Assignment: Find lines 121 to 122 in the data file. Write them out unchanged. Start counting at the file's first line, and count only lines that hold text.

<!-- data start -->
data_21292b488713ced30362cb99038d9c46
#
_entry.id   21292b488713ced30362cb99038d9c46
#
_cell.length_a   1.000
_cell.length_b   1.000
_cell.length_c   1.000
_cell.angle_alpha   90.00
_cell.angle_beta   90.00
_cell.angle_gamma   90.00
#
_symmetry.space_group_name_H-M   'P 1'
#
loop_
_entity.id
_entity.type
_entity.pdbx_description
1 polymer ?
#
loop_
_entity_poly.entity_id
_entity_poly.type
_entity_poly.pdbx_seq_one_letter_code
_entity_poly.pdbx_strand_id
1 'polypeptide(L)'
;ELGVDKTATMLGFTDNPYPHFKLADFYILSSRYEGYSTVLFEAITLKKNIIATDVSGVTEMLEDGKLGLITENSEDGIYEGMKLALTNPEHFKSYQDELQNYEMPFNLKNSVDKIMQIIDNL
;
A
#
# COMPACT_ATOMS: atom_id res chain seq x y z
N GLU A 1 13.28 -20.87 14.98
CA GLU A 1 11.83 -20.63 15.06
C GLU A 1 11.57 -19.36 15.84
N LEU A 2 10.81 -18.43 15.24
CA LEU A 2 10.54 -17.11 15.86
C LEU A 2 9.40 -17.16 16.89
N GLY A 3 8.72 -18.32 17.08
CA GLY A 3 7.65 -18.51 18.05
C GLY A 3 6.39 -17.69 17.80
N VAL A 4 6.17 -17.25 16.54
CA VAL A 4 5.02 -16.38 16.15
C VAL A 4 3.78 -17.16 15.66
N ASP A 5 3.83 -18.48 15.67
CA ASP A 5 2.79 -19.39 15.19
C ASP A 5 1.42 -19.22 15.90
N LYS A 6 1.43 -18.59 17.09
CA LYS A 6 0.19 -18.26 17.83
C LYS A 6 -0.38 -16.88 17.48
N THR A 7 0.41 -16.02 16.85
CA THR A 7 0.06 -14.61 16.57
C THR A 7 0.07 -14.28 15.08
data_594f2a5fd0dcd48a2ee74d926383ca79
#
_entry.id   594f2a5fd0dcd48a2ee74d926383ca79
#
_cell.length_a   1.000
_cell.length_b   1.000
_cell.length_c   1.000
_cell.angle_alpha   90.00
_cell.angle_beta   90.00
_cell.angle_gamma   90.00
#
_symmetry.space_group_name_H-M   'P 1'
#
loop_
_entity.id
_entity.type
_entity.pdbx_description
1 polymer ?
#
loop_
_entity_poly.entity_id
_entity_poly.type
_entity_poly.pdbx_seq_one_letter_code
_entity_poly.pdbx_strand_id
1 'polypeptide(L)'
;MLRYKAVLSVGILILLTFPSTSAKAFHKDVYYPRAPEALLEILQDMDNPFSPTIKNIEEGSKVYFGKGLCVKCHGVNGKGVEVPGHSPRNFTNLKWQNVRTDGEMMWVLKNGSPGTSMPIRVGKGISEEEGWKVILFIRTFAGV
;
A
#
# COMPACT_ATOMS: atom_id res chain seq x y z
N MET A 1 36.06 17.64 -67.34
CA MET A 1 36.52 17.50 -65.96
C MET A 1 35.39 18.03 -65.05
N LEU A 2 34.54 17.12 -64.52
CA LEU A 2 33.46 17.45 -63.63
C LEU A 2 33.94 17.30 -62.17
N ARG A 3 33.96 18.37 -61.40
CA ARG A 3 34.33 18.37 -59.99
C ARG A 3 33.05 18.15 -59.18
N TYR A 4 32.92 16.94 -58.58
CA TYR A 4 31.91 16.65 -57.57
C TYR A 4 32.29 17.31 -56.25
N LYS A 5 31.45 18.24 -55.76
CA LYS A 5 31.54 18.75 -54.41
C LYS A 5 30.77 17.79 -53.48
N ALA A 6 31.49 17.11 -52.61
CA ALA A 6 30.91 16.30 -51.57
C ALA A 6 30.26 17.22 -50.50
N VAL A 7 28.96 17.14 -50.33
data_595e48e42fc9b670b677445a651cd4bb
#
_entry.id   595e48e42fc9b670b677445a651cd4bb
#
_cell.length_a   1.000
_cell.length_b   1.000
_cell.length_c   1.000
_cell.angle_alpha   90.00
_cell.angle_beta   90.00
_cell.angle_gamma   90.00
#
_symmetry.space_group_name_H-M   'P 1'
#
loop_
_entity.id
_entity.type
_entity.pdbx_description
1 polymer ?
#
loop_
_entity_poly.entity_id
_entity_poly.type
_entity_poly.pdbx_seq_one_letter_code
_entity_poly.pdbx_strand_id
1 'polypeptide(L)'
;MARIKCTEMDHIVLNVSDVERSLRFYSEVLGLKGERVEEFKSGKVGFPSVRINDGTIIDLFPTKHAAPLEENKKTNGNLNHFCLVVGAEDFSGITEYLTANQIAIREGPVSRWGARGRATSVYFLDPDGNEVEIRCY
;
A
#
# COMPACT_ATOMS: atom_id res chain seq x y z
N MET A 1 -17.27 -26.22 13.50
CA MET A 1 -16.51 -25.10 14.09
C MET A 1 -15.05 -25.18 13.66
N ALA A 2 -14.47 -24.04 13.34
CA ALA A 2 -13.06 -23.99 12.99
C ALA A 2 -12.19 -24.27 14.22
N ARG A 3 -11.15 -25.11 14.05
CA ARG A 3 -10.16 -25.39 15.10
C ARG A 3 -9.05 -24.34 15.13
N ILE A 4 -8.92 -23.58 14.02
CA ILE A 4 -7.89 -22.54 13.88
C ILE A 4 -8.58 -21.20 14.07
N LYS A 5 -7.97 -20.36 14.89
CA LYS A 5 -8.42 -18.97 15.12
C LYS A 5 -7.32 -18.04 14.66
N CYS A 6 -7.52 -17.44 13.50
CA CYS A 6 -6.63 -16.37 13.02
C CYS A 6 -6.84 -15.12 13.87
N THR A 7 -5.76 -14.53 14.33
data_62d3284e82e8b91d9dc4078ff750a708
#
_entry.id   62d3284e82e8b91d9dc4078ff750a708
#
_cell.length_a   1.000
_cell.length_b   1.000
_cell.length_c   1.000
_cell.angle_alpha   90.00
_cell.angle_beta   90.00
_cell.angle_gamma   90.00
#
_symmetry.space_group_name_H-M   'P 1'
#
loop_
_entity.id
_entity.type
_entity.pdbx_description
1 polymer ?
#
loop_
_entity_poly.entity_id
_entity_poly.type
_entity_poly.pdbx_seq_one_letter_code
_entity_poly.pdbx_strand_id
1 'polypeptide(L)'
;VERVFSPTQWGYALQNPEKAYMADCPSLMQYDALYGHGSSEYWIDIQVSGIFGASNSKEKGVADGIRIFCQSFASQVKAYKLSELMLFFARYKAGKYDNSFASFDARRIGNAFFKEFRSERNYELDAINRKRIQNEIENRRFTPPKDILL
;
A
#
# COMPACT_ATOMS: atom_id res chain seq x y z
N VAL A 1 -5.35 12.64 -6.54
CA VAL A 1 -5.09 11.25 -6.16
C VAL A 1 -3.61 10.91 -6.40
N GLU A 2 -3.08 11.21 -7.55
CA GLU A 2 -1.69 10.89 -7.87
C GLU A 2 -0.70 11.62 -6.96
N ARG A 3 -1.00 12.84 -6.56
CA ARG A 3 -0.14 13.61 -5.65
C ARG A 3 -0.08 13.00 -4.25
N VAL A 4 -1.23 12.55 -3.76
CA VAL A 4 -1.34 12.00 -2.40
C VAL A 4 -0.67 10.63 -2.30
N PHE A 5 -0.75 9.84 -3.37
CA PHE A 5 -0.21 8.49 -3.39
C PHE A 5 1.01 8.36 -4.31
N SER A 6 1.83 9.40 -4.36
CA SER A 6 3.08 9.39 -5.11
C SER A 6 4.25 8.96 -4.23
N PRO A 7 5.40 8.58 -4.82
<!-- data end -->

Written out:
_entity_poly.entity_id
_entity_poly.type